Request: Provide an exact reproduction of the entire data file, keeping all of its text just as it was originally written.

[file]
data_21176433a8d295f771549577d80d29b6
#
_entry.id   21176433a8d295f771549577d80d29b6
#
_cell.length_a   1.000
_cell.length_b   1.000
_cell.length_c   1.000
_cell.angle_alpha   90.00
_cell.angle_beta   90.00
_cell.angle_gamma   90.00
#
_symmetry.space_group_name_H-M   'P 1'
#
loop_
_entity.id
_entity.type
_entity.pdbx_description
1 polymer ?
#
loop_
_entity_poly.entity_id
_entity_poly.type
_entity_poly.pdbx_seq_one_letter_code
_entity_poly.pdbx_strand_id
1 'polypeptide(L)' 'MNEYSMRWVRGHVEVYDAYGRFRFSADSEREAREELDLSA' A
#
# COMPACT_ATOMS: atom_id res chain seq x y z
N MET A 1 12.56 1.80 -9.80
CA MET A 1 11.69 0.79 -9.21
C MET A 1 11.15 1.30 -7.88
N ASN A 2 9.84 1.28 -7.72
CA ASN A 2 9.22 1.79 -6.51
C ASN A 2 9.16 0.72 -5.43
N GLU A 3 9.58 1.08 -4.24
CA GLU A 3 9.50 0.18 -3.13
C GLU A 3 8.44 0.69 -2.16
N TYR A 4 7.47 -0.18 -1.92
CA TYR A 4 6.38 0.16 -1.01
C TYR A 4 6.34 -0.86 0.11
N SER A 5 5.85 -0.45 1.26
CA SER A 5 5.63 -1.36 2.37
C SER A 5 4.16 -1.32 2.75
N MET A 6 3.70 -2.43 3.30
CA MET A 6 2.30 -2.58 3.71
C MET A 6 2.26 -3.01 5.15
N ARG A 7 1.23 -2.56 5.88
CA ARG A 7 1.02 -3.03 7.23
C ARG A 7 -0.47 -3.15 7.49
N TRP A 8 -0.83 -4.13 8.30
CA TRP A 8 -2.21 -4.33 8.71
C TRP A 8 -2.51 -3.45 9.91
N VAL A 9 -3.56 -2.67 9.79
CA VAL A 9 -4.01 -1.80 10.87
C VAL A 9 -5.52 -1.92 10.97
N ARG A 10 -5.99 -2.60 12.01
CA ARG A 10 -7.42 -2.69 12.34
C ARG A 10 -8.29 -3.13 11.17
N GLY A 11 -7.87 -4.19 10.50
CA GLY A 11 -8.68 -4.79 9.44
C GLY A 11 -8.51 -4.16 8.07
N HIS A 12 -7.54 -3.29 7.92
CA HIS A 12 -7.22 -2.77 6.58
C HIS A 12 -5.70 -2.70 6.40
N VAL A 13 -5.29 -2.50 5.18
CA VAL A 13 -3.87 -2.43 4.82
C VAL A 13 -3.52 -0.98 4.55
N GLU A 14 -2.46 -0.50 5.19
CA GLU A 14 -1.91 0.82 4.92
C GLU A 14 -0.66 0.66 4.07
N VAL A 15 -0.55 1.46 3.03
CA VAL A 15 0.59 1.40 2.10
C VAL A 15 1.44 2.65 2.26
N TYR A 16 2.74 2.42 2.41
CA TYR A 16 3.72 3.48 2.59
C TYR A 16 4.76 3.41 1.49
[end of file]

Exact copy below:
data_21176433a8d295f771549577d80d29b6
#
_entry.id   21176433a8d295f771549577d80d29b6
#
_cell.length_a   1.000
_cell.length_b   1.000
_cell.length_c   1.000
_cell.angle_alpha   90.00
_cell.angle_beta   90.00
_cell.angle_gamma   90.00
#
_symmetry.space_group_name_H-M   'P 1'
#
loop_
_entity.id
_entity.type
_entity.pdbx_description
1 polymer ?
#
loop_
_entity_poly.entity_id
_entity_poly.type
_entity_poly.pdbx_seq_one_letter_code
_entity_poly.pdbx_strand_id
1 'polypeptide(L)' 'MNEYSMRWVRGHVEVYDAYGRFRFSADSEREAREELDLSA' A
#
# COMPACT_ATOMS: atom_id res chain seq x y z
N MET A 1 12.56 1.80 -9.80
CA MET A 1 11.69 0.79 -9.21
C MET A 1 11.15 1.30 -7.88
N ASN A 2 9.84 1.28 -7.72
CA ASN A 2 9.22 1.79 -6.51
C ASN A 2 9.16 0.72 -5.43
N GLU A 3 9.58 1.08 -4.24
CA GLU A 3 9.50 0.18 -3.13
C GLU A 3 8.44 0.69 -2.16
N TYR A 4 7.47 -0.18 -1.92
CA TYR A 4 6.38 0.16 -1.01
C TYR A 4 6.34 -0.86 0.11
N SER A 5 5.85 -0.45 1.26
CA SER A 5 5.63 -1.36 2.37
C SER A 5 4.16 -1.32 2.75
N MET A 6 3.70 -2.43 3.30
CA MET A 6 2.30 -2.58 3.71
C MET A 6 2.26 -3.01 5.15
N ARG A 7 1.23 -2.56 5.88
CA ARG A 7 1.02 -3.03 7.23
C ARG A 7 -0.47 -3.15 7.49
N TRP A 8 -0.83 -4.13 8.30
CA TRP A 8 -2.21 -4.33 8.71
C TRP A 8 -2.51 -3.45 9.91
N VAL A 9 -3.56 -2.67 9.79
CA VAL A 9 -4.01 -1.80 10.87
C VAL A 9 -5.52 -1.92 10.97
N ARG A 10 -5.99 -2.60 12.01
CA ARG A 10 -7.42 -2.69 12.34
C ARG A 10 -8.29 -3.13 11.17
N GLY A 11 -7.87 -4.19 10.50
CA GLY A 11 -8.68 -4.79 9.44
C GLY A 11 -8.51 -4.16 8.07
N HIS A 12 -7.54 -3.29 7.92
CA HIS A 12 -7.22 -2.77 6.58
C HIS A 12 -5.70 -2.70 6.40
N VAL A 13 -5.29 -2.50 5.18
CA VAL A 13 -3.87 -2.43 4.82
C VAL A 13 -3.52 -0.98 4.55
N GLU A 14 -2.46 -0.50 5.19
CA GLU A 14 -1.91 0.82 4.92
C GLU A 14 -0.66 0.66 4.07
N VAL A 15 -0.55 1.46 3.03
CA VAL A 15 0.59 1.40 2.10
C VAL A 15 1.44 2.65 2.26
N TYR A 16 2.74 2.42 2.41
CA TYR A 16 3.72 3.48 2.59
C TYR A 16 4.76 3.41 1.49